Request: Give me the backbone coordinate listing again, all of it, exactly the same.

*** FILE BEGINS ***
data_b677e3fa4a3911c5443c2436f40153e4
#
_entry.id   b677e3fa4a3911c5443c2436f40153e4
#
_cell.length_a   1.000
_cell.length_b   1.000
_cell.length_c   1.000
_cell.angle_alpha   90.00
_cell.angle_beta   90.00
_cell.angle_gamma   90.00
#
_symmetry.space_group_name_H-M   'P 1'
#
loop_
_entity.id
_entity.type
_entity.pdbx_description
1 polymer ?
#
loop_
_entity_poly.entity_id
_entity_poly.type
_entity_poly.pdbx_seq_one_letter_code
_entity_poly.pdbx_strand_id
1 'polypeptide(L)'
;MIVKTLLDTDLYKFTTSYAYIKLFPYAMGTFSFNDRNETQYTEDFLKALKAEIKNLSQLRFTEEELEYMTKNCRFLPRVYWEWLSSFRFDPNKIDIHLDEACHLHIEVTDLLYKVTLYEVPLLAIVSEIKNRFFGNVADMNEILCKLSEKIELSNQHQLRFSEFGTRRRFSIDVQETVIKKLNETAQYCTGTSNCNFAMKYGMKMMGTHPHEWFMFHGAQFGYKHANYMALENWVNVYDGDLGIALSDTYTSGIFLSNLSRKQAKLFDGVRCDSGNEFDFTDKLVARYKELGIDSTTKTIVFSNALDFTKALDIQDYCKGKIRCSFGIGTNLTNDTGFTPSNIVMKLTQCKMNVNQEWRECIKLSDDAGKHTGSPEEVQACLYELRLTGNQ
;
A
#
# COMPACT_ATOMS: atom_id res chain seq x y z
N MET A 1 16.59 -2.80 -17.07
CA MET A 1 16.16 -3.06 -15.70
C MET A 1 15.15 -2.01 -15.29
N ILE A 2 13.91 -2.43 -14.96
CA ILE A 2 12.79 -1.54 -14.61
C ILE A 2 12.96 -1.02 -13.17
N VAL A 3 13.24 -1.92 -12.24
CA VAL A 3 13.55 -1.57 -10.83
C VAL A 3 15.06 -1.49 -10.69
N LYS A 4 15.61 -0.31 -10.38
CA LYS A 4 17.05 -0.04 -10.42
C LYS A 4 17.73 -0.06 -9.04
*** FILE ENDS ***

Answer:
data_b677e3fa4a3911c5443c2436f40153e4
#
_entry.id   b677e3fa4a3911c5443c2436f40153e4
#
_cell.length_a   1.000
_cell.length_b   1.000
_cell.length_c   1.000
_cell.angle_alpha   90.00
_cell.angle_beta   90.00
_cell.angle_gamma   90.00
#
_symmetry.space_group_name_H-M   'P 1'
#
loop_
_entity.id
_entity.type
_entity.pdbx_description
1 polymer ?
#
loop_
_entity_poly.entity_id
_entity_poly.type
_entity_poly.pdbx_seq_one_letter_code
_entity_poly.pdbx_strand_id
1 'polypeptide(L)'
;MIVKTLLDTDLYKFTTSYAYIKLFPYAMGTFSFNDRNETQYTEDFLKALKAEIKNLSQLRFTEEELEYMTKNCRFLPRVYWEWLSSFRFDPNKIDIHLDEACHLHIEVTDLLYKVTLYEVPLLAIVSEIKNRFFGNVADMNEILCKLSEKIELSNQHQLRFSEFGTRRRFSIDVQETVIKKLNETAQYCTGTSNCNFAMKYGMKMMGTHPHEWFMFHGAQFGYKHANYMALENWVNVYDGDLGIALSDTYTSGIFLSNLSRKQAKLFDGVRCDSGNEFDFTDKLVARYKELGIDSTTKTIVFSNALDFTKALDIQDYCKGKIRCSFGIGTNLTNDTGFTPSNIVMKLTQCKMNVNQEWRECIKLSDDAGKHTGSPEEVQACLYELRLTGNQ
;
A
#
# COMPACT_ATOMS: atom_id res chain seq x y z
N MET A 1 16.59 -2.80 -17.07
CA MET A 1 16.16 -3.06 -15.70
C MET A 1 15.15 -2.01 -15.29
N ILE A 2 13.91 -2.43 -14.96
CA ILE A 2 12.79 -1.54 -14.61
C ILE A 2 12.96 -1.02 -13.17
N VAL A 3 13.24 -1.92 -12.24
CA VAL A 3 13.55 -1.57 -10.83
C VAL A 3 15.06 -1.49 -10.69
N LYS A 4 15.61 -0.31 -10.38
CA LYS A 4 17.05 -0.04 -10.42
C LYS A 4 17.73 -0.06 -9.04